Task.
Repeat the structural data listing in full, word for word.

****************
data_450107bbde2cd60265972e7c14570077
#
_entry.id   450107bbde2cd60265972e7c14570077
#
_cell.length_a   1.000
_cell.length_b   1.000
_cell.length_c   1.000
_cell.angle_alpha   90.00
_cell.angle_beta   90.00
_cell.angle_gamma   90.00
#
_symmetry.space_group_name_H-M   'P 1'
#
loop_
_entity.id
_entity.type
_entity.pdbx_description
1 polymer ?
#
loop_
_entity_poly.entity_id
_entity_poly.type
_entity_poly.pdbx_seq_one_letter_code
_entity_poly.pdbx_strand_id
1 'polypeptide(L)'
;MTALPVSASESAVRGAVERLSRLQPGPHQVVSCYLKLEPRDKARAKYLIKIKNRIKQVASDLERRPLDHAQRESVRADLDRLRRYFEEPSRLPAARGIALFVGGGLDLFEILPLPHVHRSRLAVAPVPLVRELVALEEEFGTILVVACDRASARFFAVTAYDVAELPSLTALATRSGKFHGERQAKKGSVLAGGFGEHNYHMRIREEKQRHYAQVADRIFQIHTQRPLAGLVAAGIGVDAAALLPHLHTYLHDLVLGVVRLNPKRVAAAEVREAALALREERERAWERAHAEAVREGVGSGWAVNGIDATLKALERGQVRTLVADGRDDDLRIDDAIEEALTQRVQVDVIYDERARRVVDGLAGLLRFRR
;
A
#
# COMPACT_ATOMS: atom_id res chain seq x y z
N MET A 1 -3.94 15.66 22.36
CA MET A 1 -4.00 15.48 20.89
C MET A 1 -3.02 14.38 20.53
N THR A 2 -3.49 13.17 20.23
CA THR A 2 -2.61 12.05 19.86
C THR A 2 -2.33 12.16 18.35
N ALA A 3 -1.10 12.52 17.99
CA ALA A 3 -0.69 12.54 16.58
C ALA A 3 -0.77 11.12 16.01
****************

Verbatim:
data_450107bbde2cd60265972e7c14570077
#
_entry.id   450107bbde2cd60265972e7c14570077
#
_cell.length_a   1.000
_cell.length_b   1.000
_cell.length_c   1.000
_cell.angle_alpha   90.00
_cell.angle_beta   90.00
_cell.angle_gamma   90.00
#
_symmetry.space_group_name_H-M   'P 1'
#
loop_
_entity.id
_entity.type
_entity.pdbx_description
1 polymer ?
#
loop_
_entity_poly.entity_id
_entity_poly.type
_entity_poly.pdbx_seq_one_letter_code
_entity_poly.pdbx_strand_id
1 'polypeptide(L)'
;MTALPVSASESAVRGAVERLSRLQPGPHQVVSCYLKLEPRDKARAKYLIKIKNRIKQVASDLERRPLDHAQRESVRADLDRLRRYFEEPSRLPAARGIALFVGGGLDLFEILPLPHVHRSRLAVAPVPLVRELVALEEEFGTILVVACDRASARFFAVTAYDVAELPSLTALATRSGKFHGERQAKKGSVLAGGFGEHNYHMRIREEKQRHYAQVADRIFQIHTQRPLAGLVAAGIGVDAAALLPHLHTYLHDLVLGVVRLNPKRVAAAEVREAALALREERERAWERAHAEAVREGVGSGWAVNGIDATLKALERGQVRTLVADGRDDDLRIDDAIEEALTQRVQVDVIYDERARRVVDGLAGLLRFRR
;
A
#
# COMPACT_ATOMS: atom_id res chain seq x y z
N MET A 1 -3.94 15.66 22.36
CA MET A 1 -4.00 15.48 20.89
C MET A 1 -3.02 14.38 20.53
N THR A 2 -3.49 13.17 20.23
CA THR A 2 -2.61 12.05 19.86
C THR A 2 -2.33 12.16 18.35
N ALA A 3 -1.10 12.52 17.99
CA ALA A 3 -0.69 12.54 16.58
C ALA A 3 -0.77 11.12 16.01